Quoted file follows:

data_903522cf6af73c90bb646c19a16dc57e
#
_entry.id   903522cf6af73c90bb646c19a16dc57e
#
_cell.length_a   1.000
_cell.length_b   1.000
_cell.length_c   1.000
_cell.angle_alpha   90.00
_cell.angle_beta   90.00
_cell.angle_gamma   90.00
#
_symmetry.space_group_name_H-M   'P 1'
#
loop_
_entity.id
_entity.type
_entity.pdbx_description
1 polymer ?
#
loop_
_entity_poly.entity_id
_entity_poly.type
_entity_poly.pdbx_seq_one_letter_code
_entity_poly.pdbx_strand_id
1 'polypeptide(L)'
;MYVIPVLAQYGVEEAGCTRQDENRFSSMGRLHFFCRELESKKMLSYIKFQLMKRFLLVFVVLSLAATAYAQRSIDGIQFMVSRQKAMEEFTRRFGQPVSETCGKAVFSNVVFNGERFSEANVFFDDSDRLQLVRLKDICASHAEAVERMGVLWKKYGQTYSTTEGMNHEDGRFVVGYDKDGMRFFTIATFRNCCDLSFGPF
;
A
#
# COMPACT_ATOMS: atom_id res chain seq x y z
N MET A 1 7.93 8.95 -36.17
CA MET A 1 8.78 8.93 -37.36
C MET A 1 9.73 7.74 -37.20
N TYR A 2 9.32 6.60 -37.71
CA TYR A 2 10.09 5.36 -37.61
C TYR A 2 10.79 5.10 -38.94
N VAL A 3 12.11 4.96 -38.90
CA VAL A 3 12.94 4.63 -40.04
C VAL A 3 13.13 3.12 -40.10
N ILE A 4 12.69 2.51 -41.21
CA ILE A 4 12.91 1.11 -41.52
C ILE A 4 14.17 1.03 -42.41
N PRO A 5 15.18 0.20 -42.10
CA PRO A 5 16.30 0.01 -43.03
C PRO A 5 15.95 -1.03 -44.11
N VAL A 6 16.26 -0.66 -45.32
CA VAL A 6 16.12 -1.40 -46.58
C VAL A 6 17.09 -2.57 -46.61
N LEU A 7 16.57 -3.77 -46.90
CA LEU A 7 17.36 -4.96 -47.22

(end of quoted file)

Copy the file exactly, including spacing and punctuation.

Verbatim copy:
data_903522cf6af73c90bb646c19a16dc57e
#
_entry.id   903522cf6af73c90bb646c19a16dc57e
#
_cell.length_a   1.000
_cell.length_b   1.000
_cell.length_c   1.000
_cell.angle_alpha   90.00
_cell.angle_beta   90.00
_cell.angle_gamma   90.00
#
_symmetry.space_group_name_H-M   'P 1'
#
loop_
_entity.id
_entity.type
_entity.pdbx_description
1 polymer ?
#
loop_
_entity_poly.entity_id
_entity_poly.type
_entity_poly.pdbx_seq_one_letter_code
_entity_poly.pdbx_strand_id
1 'polypeptide(L)'
;MYVIPVLAQYGVEEAGCTRQDENRFSSMGRLHFFCRELESKKMLSYIKFQLMKRFLLVFVVLSLAATAYAQRSIDGIQFMVSRQKAMEEFTRRFGQPVSETCGKAVFSNVVFNGERFSEANVFFDDSDRLQLVRLKDICASHAEAVERMGVLWKKYGQTYSTTEGMNHEDGRFVVGYDKDGMRFFTIATFRNCCDLSFGPF
;
A
#
# COMPACT_ATOMS: atom_id res chain seq x y z
N MET A 1 7.93 8.95 -36.17
CA MET A 1 8.78 8.93 -37.36
C MET A 1 9.73 7.74 -37.20
N TYR A 2 9.32 6.60 -37.71
CA TYR A 2 10.09 5.36 -37.61
C TYR A 2 10.79 5.10 -38.94
N VAL A 3 12.11 4.96 -38.90
CA VAL A 3 12.94 4.63 -40.04
C VAL A 3 13.13 3.12 -40.10
N ILE A 4 12.69 2.51 -41.21
CA ILE A 4 12.91 1.11 -41.52
C ILE A 4 14.17 1.03 -42.41
N PRO A 5 15.18 0.20 -42.10
CA PRO A 5 16.30 0.01 -43.03
C PRO A 5 15.95 -1.03 -44.11
N VAL A 6 16.26 -0.66 -45.32
CA VAL A 6 16.12 -1.40 -46.58
C VAL A 6 17.09 -2.57 -46.61
N LEU A 7 16.57 -3.77 -46.90
CA LEU A 7 17.36 -4.96 -47.22